Growing Up Jewish in New York
Dov Zakheim: Well I’m from Brooklyn, New York. And clearly I was shaped by the fact that I’m a first generation American. My parents were immigrants. My mom and her family . . . my mom came when she was very, very young in 1921, 1922 timeframe – something like that – from the Ukraine. There was a Russian Civil War, the communists against the whites. My parents’ family . . . my mom’s family was caught up in the middle of it. Some of them were killed by the whites. Some of them were killed by the communists and they escaped. My dad, his family, he came from Lithuania. He was a leader of the Jewish community there. He was actually legal counsel. And he was tipped off that when the Soviets moved in – this was before the Nazis attacked Russia in 1941 . . . this was 1940 – that he was on the KGB – or then it was called the NKVD – hit list because he was a leading anti-communist. So he escaped literally one step ahead of the NKVD across the Soviet Union, spent six years at a war in China, and then came in 1947. So . . . and he lost two sisters, and he lost his parents to the Nazis. And so I was fashioned by that . . . the fact that there was just so much blood that had been spilled in my immediate family that both of my parents were immigrants. They worshipped the United States. I was really brought up on God and country. I’m an orthodox Jew. I’m a sixteenth generation rabbi. My son is now the seventeenth generation, one of my sons. None of our family for the last umpty-ump hundred years has practiced as a rabbi. My father was a lawyer as I mention. But we believe in religious values. So on the one hand we have God, and on the other hand we have this wonderful country that had made a home for both of my parents who obviously would probably never have met if it hadn’t been for the United States. Because they met here, which probably meant I wouldn’t have been here.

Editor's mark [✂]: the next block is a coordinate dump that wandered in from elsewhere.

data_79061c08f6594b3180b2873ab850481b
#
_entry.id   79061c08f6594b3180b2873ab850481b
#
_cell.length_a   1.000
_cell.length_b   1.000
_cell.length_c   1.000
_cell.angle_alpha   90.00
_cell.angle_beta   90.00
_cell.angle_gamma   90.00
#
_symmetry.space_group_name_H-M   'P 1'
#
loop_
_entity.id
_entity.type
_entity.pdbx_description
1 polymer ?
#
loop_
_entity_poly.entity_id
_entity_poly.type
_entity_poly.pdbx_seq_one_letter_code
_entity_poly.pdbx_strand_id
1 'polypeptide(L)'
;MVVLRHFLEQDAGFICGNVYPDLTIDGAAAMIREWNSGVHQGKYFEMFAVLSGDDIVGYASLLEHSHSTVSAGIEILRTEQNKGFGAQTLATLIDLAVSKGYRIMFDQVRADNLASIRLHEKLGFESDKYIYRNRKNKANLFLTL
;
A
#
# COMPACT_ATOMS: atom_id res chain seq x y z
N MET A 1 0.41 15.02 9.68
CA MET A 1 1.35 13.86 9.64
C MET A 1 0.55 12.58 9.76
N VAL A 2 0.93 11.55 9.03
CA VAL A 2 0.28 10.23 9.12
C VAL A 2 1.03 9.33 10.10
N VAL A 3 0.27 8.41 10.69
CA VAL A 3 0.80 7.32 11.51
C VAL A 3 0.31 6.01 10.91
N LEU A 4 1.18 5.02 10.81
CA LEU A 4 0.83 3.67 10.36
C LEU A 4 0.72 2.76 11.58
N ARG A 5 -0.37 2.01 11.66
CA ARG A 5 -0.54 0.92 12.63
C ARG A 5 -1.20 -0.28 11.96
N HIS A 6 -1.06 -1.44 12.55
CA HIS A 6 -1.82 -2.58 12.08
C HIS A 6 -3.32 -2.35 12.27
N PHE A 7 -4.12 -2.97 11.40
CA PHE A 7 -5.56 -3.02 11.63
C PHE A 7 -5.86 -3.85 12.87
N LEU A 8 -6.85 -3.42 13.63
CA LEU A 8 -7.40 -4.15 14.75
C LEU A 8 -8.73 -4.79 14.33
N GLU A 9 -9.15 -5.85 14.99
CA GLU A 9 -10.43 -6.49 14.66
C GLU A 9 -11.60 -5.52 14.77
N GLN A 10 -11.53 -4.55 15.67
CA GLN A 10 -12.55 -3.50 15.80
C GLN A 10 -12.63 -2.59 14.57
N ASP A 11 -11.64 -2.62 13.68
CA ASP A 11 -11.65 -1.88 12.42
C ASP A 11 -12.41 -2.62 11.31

Recorded on: 7/2/07
Zakheim talks about his parents' escape from the Ukraine and Lithuania.
Swipe right to make the connections that could change your career.
Swipe right. Match. Meet over coffee or set up a call.
No, we aren't talking about Tinder. Introducing Shapr, a free app that helps people with synergistic professional goals and skill sets easily meet and collaborate.
A new study explores how certain personality traits affect individuals' attitudes on obesity in others.
- The study compared personality traits and obesity views among more than 3,000 mothers.
- The results showed that the personality traits neuroticism and extraversion are linked to more negative views and behaviors related to obesity.
- People who scored high in conscientiousness are more likely to experience "fat phobia.
Meanwhile, Spaniards are the least likely to say their culture is superior to others.
- Survey by Pew Research Center shows great variation in chauvinism across Europe.
- Eight most chauvinist countries are in the east, and include Russia.
- British much more likely than French (and slightly more likely than Germans) to say their culture is "superior" to others.
The history of the Geneva Conventions tells us how the international community draws the line on brutality.
- Henry Dunant's work led to the Red Cross and conventions on treating prisoners humanely.
- Four Geneva Conventions defined the rules for prisoners of war, torture, naval and medical personnel and more.
- Amendments to the agreements reflect the modern world but have not been ratified by all countries.
SMARTER FASTER trademarks owned by The Big Think, Inc. All rights reserved.